A team of three students from West Windsor-Plainsboro High School North in Plainsboro, New Jersey took first place in the Protein Modeling Event at the national Science Olympiad tournament. The victory earns each student – Jasen Zhang, Jason Yang and Roger Jin – a $10,000 scholarship every year for four years to attend MSOE if they choose to apply to the university and are accepted.

MSOE’s Center for BioMolecular Modeling (CBM) founded the Science Olympiad Protein Modeling Event in 2004. The event has gained momentum and funding over the years and is now offered across the country. More than 4,000 teams took part in invitational, regional and state 2016 Science Olympiad Protein Modeling Event competitions leading up to the national tournament at University of Wisconsin-Stout May 21-22.

In the Protein Modeling Event, students must 1) prove they understand basic features of protein structure, 2) use online visualization tools to explore and manipulate protein structures, and 3) create 3-D physical models of proteins using foam-covered wire.

Students this year investigated a real-life medical mystery that could only be solved by whole-genome sequencing. California twins Alexis and Noah Beery were diagnosed with cerebral palsy as toddlers, though their symptoms weren’t entirely consistent with the disease. It wasn’t until 2010 at the age of 13 that the twins received a more precise explanation for their symptoms. Whole-genome sequencing at the Baylor College of Medicine revealed that the twins carry mutations in a gene called SPR, which encodes the enzyme sepiapterin reductase. Sepiapterin reductase enables the synthesis of the neurotransmitters dopamine, serotonin and noradrenalin. The twins are now on treatment regimens that directly address the genetic mutations.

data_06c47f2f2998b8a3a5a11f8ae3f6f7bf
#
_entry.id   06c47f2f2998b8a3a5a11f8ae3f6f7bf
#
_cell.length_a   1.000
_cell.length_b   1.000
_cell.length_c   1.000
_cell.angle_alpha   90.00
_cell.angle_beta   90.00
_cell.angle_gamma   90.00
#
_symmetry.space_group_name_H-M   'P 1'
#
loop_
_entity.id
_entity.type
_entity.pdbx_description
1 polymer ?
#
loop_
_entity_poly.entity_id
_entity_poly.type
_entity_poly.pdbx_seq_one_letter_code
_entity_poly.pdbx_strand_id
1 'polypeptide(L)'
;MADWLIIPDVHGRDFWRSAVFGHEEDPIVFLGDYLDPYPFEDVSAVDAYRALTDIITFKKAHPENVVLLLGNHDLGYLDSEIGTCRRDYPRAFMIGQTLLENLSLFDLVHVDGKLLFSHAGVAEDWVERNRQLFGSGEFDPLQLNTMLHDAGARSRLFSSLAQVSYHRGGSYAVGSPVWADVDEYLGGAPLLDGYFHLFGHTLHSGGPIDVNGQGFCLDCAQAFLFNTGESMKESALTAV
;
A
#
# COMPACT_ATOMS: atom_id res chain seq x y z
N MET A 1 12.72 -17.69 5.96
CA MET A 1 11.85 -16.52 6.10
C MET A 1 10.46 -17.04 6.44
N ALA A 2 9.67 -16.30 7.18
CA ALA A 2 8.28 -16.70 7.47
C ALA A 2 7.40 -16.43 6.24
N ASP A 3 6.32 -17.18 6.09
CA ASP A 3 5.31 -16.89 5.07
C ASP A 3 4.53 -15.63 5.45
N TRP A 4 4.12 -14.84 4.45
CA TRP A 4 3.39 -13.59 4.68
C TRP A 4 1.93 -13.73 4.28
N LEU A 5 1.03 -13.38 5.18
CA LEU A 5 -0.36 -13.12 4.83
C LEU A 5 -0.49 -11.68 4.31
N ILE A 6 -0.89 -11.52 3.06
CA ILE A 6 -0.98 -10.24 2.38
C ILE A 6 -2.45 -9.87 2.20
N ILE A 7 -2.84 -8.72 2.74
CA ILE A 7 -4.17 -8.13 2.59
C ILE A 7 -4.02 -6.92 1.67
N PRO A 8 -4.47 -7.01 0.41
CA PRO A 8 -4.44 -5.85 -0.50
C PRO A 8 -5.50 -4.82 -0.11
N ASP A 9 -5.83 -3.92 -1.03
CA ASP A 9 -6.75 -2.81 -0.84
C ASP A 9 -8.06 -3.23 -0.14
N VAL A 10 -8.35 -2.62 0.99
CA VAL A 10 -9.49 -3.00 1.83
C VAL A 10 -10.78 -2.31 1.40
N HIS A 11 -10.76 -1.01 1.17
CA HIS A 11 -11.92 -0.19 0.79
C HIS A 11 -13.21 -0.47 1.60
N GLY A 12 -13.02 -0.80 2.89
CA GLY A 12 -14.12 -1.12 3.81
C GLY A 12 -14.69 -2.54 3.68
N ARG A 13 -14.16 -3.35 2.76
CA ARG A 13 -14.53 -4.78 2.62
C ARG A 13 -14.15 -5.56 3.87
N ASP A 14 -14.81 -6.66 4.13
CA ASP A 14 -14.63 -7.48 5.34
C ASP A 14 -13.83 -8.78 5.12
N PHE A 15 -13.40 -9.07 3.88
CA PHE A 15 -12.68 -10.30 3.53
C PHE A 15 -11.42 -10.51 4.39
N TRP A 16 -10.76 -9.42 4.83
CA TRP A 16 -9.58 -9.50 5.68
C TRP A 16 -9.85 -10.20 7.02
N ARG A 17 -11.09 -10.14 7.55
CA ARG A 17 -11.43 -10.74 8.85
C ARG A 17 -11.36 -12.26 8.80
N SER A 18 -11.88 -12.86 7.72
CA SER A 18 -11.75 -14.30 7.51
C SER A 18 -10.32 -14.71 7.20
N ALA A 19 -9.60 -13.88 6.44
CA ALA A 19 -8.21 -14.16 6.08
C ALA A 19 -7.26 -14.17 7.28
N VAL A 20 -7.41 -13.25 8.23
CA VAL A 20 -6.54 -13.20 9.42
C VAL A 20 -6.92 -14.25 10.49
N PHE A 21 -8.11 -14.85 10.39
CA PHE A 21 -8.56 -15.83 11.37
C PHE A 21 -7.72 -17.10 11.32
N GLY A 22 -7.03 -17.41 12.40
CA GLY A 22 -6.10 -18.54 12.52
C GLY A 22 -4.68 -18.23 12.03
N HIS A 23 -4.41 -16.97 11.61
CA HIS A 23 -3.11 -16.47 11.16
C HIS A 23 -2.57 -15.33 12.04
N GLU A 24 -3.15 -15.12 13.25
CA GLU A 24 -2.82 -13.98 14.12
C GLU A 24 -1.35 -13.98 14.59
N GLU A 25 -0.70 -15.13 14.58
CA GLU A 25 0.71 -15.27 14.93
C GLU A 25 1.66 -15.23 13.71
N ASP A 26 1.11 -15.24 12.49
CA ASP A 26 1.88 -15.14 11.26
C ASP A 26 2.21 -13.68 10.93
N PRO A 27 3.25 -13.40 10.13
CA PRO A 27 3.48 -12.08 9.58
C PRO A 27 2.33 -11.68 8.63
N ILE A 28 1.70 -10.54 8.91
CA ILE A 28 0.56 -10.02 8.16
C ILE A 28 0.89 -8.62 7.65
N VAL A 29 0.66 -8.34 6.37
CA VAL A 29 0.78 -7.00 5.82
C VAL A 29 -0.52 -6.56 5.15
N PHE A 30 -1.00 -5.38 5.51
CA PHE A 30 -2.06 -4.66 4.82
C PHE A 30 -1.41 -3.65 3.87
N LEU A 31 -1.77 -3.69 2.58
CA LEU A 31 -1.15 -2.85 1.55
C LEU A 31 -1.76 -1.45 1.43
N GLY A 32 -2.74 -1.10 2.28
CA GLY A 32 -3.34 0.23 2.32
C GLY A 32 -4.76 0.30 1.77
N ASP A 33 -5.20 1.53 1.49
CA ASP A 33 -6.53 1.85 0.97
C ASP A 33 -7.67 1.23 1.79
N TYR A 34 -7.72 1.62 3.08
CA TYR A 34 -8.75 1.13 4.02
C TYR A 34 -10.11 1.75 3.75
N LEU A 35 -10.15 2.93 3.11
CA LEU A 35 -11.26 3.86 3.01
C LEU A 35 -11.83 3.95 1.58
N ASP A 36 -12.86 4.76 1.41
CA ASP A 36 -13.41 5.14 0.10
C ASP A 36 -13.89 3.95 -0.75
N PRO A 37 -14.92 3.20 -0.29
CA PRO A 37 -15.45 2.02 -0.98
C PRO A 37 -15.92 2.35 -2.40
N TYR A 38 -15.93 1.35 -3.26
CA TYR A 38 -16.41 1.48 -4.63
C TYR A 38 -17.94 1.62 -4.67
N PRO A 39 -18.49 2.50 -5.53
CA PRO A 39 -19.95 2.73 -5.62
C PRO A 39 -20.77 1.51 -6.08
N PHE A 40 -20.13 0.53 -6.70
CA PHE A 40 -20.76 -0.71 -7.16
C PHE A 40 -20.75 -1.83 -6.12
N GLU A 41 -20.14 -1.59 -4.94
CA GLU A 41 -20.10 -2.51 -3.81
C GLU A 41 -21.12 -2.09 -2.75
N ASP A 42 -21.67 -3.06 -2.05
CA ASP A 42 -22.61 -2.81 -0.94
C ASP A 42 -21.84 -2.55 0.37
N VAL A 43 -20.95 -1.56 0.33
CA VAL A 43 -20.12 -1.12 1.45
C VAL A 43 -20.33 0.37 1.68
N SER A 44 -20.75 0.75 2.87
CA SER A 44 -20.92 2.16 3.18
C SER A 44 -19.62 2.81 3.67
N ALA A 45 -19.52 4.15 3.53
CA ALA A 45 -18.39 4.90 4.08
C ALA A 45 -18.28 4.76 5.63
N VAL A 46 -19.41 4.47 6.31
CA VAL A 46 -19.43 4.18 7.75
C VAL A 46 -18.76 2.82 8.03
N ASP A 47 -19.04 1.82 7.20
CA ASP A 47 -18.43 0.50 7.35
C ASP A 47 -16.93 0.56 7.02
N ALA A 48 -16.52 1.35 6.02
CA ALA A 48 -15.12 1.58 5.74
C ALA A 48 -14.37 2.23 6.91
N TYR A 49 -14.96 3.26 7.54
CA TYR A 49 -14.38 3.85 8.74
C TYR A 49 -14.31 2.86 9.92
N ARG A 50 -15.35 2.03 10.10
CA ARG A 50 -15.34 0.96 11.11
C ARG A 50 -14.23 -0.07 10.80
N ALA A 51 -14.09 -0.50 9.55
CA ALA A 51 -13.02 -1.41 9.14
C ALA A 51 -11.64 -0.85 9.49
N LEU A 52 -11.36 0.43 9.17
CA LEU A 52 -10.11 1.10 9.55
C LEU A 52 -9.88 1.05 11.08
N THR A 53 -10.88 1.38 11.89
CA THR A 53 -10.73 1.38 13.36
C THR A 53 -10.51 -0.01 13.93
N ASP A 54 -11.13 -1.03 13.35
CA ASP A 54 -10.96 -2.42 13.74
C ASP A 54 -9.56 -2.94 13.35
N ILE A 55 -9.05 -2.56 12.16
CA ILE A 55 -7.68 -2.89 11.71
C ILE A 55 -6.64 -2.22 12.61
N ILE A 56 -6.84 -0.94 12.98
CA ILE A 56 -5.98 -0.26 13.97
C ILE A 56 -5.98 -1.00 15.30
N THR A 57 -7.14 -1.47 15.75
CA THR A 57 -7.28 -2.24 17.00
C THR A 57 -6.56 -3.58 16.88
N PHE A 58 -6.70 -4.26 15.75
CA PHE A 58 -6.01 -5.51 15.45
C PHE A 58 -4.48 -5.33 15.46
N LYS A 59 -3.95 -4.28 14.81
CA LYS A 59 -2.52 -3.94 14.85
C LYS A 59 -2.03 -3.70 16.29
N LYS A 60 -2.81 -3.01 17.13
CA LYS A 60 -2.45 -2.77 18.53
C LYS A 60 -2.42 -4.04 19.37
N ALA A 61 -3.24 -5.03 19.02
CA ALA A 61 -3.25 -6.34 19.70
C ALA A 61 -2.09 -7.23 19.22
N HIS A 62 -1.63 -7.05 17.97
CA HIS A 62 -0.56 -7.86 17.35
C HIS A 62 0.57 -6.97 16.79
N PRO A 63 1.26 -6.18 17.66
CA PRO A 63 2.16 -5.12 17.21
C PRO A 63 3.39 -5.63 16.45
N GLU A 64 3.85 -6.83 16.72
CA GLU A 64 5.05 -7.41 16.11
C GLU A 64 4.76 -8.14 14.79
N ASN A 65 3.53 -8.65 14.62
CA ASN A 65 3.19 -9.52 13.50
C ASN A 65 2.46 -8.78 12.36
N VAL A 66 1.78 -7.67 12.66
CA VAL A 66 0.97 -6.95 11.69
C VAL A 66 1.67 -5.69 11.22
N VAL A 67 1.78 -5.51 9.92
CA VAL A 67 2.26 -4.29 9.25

The Beerys’ journey inspired the theme of this year’s Science Olympiad Protein Modeling Event. CBM staff developed instructional materials including 3-D printed models and a bioinformatics strip to help students better understand the molecular world and the rapidly-developing field of genomics and personalized medicine. Event participants modeled different proteins related to the Beery twins’ diagnosis for each competition (regional, state and national), and demonstrated an understanding of the structures.

The 2016 Science Olympiad Protein Modeling Event was a formal collaboration between the MSOE Center for BioMolecular Modeling and the Protein Data Bank at Rutgers University. The event was supported by a Science Education Partnership Award and a Science Education Drug Abuse Partnership Award, both grants from the National Institutes of Health. A generous donation from Vertex Pharmaceuticals covered the cost of the onsite build materials. 3D Molecular Designs provided materials for this event and handled the packaging and distribution of kits to teams and tournament directors.